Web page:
ARTS AND CRAFTS OF ISLAMIC WORLD

ARTS AND CRAFTS OF ISLAMIC WORLD

Have you been wanting to buy arts and crafts of the Islamic world? Basically, arts and crafts of the Islamic world cover many epochs, geographies and cultures, thereby forming a rich, composite matrix comprising a wide range of handicrafts and artworks. A basic Google search would show several results –calligraphic art, carpets, glass pieces, brassware, ceramic pottery et al.

A lot has been written about Islamic arts and crafts. We have compiled a list of a few arts and crafts in order to help you decide what you would want to buy for your home.

1} Calligraphy: Arabic calligraphy is the most outstanding aspect of Islamic art – a unique combination of spirituality and handwriting. While Arabic was spoken in the Arab world aeons before Islam was established as its main religion in the 7th century, Arabic calligraphy really got a break after the coming of Islam. The need to transcribe the Glorious Quran in the shape of a book, and the ban on human and animal figures facilitated the rapid development of Arabic calligraphy. Calligraphers began transcribing passages from the Quran in varied fonts – fulfilling both a religious mission and contributing a big deal in the visual arts scene in the Muslim world. The walls, doors and ceilings of buildings constructed by Muslims have on display Arabic calligraphy which is now an evolved art form.

2} Miniature paintings: These small paper paintings are compiled in a ‘muraqqa’ or an album. Originating in 13th century AD in the courts of Persia, miniature paintings found their way into the Mughal courts of India, which were influenced by Persian culture. As they were used in the court for non-religious purposes and not necessarily viewed in public, restrictions on human and animal figures were often lifted from them.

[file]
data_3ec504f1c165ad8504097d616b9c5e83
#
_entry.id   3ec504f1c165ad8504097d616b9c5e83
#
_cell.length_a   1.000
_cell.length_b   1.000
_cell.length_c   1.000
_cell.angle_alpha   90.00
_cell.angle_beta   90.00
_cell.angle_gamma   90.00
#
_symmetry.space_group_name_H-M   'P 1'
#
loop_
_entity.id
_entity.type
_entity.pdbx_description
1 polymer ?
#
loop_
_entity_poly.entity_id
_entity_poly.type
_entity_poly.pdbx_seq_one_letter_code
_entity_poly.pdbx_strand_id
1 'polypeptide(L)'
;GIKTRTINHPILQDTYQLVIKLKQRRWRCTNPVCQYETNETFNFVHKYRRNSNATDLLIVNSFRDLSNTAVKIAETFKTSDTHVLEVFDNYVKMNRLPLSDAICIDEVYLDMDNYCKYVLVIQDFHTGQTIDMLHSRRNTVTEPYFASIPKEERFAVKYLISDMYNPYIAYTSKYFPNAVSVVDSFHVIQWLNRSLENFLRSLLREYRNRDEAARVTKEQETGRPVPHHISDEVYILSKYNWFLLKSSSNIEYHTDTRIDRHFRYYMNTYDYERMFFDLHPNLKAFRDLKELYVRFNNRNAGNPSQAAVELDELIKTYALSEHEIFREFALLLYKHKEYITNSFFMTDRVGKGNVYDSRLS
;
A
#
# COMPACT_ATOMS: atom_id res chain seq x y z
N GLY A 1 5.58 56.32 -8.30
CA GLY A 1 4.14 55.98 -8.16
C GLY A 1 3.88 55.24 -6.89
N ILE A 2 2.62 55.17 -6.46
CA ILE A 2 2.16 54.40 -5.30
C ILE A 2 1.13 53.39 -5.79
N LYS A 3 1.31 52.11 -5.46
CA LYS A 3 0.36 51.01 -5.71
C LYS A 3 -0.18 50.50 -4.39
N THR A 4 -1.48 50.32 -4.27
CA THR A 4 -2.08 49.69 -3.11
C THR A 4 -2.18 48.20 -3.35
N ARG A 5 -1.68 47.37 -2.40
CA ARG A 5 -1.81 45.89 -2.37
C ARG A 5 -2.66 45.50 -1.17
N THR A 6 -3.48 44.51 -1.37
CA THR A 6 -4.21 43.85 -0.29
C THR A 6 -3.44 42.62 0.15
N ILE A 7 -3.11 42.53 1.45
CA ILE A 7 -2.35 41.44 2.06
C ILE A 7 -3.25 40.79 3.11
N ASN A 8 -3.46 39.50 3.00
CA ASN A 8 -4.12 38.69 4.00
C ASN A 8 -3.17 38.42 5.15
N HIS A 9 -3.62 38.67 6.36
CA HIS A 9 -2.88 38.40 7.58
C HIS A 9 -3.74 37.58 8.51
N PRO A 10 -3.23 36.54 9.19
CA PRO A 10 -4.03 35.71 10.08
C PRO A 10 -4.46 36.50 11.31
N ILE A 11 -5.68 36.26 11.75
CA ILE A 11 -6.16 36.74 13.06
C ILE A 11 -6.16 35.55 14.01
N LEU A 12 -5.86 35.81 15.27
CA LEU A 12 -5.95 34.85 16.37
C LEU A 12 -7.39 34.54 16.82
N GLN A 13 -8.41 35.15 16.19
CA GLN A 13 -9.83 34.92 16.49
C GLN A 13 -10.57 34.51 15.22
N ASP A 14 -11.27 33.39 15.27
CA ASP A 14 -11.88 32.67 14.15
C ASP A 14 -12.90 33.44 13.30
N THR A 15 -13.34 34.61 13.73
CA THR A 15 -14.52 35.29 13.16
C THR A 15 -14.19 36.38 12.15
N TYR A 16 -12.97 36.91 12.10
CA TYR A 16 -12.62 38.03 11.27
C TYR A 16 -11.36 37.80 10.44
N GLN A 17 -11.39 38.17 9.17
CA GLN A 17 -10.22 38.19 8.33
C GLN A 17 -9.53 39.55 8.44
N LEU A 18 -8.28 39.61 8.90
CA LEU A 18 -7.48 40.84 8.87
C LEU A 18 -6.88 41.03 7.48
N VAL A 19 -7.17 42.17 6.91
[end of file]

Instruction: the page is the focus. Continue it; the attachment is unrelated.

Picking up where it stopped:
3] Rugs and carpets: Carpet-weaving is a significant traditional occupation as well as a major industry that hires millions in Turkey, Iran, Central and South Asia. It is next only to calligraphy in terms of visibility in the Muslim world. With Arabic calligraphy stitched on to their central portion, carpets become wall art. Otherwise, they have practical utility in covering floors or serving as prayer mats. They are quite ornate, filled with dense intricate motifs and elaborate borders.

4} Ceramic pottery: Colourful ceramic plates and pots are aesthetic craft décor that can be put on the shelf or tables, or even affixed to the walls. The first pottery dates to 8th century Basra though the Chinese imprint came after the 13th century Mongol raids. Most pottery made in Muslim nations is characterised by blue and green, with floral patterns. In some cases, they have calligraphy also.

5) Brassware: Brass plates and pots, particularly those made in the Indian subcontinent, are aesthetic handicrafts that one can put on their shelves or tables or affix on their walls. They mostly have dense, vivid floral patterns.

As is obvious by now, tomes can be written on the arts and crafts of the Islamic world. Therefore, if you are looking to buy arts and crafts of the Islamic world, be ready to be awed by the rich variety available.

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